Gabriel Lewit: You did in fact say what. You were like, “What?”

Steve Lewit: I did, that doesn’t make sense. They’re going to force people to save by automatically enrolling them in their 401k. But as you explained to me and did a nice job, by the way, you said they’re automatically enrolled, which right now, if you join a company, you have to enroll. You can opt in. What they’re going to do is switch that around. They’re going to say you are in, but you can opt out.

Gabriel Lewit: That’s my understanding. Yes.

Steve Lewit: That we think folks.

Gabriel Lewit: That’s how we read it, and I believe is what the implementation was implying, is not that they’re forcing everybody to save, but they’re going to automatically enroll you and the hopes is that when you see your after-tax paycheck for the first time after your deductions, you may not even realize that you’re saving money for retirement. And you’ll be comfortable with the amount that you’re receiving.

Steve Lewit: Or you might feel okay about it.

Gabriel Lewit: Well, that’s what it means. So let’s say you get four grand after everything, you’re like, oh, I’m good with my four grand from my paycheck. That will already have included some 401k savings. So if you’re comfortable and you just don’t even see it, the whole idea is if you don’t see it, you won’t miss it. And so you’re going to automatically save and not even realize you’re saving the money.

Steve Lewit: And the whole idea behind this is, I think a very noble idea is that, look, there are a lot of lower- and middle-income folks that will not elect to go into their 401k because they think they can’t afford it, when in fact they can. Once you get in a habit of saving, you find that you really can’t afford to save, even if you aren’t a lower income. I mean some people can’t. And so that’s what they’re encouraging and I think that’s very noble.

Gabriel Lewit: Yeah. So I mean, basically it’s a way to help people boost their retirement savings, which is one of the primary mandates of that provision.

Steve Lewit: Well, most people in our country, I believe the number was 60% of people in the country don’t have $500 in the savings account. So that’s an absurdly low number.

Gabriel Lewit: Well, think about it. I mean, let’s say, I don’t know, maybe you’re making $5,000 a month, right? Nothing, maybe nothing crazier or $4,000 a month. If at the end of the day you make $3,900 and this is from your very first paycheck and you don’t even realize you could have another a $100 in your pocket, all of a sudden you’re saving $1200 a year. And that can start to add up for somebody over their career.

Steve Lewit: For sure. For sure. Yeah. I like it.

Gabriel Lewit: All right, next item here is very relevant for many of you out there listening, either currently or in the near future, but the age of RMDs will be increasing. Why did you look at me funny?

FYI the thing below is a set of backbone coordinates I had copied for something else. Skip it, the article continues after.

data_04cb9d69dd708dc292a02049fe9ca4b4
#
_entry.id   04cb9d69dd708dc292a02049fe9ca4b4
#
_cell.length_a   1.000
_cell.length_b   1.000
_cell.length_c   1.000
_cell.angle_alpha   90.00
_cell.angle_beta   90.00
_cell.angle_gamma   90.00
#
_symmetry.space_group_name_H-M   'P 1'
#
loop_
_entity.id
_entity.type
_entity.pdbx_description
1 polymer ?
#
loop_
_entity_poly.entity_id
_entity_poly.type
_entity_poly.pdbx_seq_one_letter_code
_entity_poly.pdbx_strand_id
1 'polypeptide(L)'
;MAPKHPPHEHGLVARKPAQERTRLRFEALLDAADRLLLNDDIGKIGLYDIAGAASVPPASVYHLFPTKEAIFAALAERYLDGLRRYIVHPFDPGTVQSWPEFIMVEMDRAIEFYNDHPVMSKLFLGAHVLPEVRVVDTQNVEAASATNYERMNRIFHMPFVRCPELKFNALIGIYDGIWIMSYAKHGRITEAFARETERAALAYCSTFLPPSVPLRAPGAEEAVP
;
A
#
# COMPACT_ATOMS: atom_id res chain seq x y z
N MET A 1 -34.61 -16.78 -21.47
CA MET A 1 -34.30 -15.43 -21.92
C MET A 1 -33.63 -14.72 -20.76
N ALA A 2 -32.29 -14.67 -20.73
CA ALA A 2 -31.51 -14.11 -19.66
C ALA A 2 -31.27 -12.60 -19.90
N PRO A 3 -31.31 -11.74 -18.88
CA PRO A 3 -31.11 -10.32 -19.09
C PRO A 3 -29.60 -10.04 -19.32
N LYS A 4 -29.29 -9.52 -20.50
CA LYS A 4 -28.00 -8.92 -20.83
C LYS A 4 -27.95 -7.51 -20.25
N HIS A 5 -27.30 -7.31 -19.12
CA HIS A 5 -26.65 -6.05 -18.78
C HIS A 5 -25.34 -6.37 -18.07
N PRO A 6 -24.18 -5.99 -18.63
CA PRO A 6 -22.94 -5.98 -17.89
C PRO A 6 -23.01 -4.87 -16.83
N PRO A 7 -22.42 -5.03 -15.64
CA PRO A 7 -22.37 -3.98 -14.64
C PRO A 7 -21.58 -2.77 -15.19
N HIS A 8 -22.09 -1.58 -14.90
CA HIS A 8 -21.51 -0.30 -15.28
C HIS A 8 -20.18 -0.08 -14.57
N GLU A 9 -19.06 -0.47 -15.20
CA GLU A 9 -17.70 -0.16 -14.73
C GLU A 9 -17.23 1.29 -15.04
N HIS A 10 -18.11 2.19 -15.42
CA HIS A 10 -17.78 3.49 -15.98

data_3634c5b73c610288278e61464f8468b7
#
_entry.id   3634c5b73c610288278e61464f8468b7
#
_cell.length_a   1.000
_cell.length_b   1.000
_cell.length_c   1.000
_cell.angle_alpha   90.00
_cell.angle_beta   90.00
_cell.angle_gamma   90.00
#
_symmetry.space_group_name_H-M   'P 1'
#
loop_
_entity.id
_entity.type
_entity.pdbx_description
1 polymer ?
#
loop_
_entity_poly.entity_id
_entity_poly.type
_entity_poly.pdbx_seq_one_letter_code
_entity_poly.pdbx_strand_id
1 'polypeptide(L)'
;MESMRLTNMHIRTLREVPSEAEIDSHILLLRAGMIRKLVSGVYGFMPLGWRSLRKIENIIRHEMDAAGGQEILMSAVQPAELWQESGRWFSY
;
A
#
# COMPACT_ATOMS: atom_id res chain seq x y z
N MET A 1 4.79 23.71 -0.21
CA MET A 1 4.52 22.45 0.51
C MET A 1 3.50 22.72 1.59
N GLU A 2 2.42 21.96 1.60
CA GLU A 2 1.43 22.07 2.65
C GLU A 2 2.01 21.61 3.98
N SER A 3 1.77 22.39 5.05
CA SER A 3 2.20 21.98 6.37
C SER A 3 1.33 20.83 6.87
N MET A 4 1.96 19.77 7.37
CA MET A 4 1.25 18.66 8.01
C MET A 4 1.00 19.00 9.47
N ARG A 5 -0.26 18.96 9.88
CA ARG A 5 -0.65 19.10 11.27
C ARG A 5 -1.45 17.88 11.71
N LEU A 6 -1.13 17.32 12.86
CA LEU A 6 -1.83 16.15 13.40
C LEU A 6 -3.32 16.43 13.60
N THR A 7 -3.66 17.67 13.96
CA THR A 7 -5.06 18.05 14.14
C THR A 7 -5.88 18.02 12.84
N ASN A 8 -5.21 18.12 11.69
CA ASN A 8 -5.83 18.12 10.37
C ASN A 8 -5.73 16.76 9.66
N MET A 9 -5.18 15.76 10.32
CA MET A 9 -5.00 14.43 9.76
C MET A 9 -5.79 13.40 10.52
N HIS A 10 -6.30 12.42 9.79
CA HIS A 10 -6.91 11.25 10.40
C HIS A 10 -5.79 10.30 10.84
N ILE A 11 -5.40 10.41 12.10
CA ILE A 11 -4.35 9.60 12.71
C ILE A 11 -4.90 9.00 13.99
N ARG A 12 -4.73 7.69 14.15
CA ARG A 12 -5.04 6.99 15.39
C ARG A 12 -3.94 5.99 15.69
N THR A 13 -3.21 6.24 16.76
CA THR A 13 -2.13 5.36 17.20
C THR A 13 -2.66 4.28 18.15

Steve Lewit: Well, because you said those of you that are listening currently or in the future, and I don’t if they’re listening, they are listening currently.

Gabriel Lewit: I think there is an implied comma there.

Steve Lewit: Oh, I didn’t-

Gabriel Lewit: Those of you listening, it will impact you either currently or in the future.

Steve Lewit: This will impact you, but you can’t be listening currently and in the future.

Gabriel Lewit: That is correct.

Steve Lewit: Yes. Okay. That’s why I gave you a strange look because I was trying to figure out.

Gabriel Lewit: I’ll have to rewind and see what I actually said.

Steve Lewit: It’s like that commercial where you throw the red flag? Get an instant replay.

Gabriel Lewit: We do need instant replay in here.

Steve Lewit: Katie, we need a replay later.

Gabriel Lewit: Excuse me folks. Coughing here.

Steve Lewit: Will you make it through?

Gabriel Lewit: You made me laugh again. See, that’s what I’m coughing here.

Steve Lewit: I’m sorry. I’m sorry.

Gabriel Lewit: All right. So right now, this year the RMD age is 72. This will make it eventually to be 75 and next year it’ll be 73.

Steve Lewit: That’s correct.

Gabriel Lewit: So, everybody that turned 72 this year got kind of stuck in the middle.

Steve Lewit: Got stuck there, but 2023, it’s 73.

Gabriel Lewit: Yeah. So next year if you turn 72, you’ll no longer need to take an RMD. If you turn 72 this year and then next year you’re 73, you’re still going to have to take your RMD.

Steve Lewit: Do you know how many conversations I’ve had with people saying, you know I’m going to turn 72 next year. What do we do about RMDs?

Gabriel Lewit: Yeah. Well to say you can kick that can down the road.

Steve Lewit: Nothing. We are doing nothing about RMDs.

Gabriel Lewit: And then after that it goes to age 75 in the year well, this is saying 2033. I don’t know if that’s maybe, I don’t know. That might be a typo here. We’re not sure folks. I haven’t read the thousand page-

Steve Lewit: That sounds pretty far off.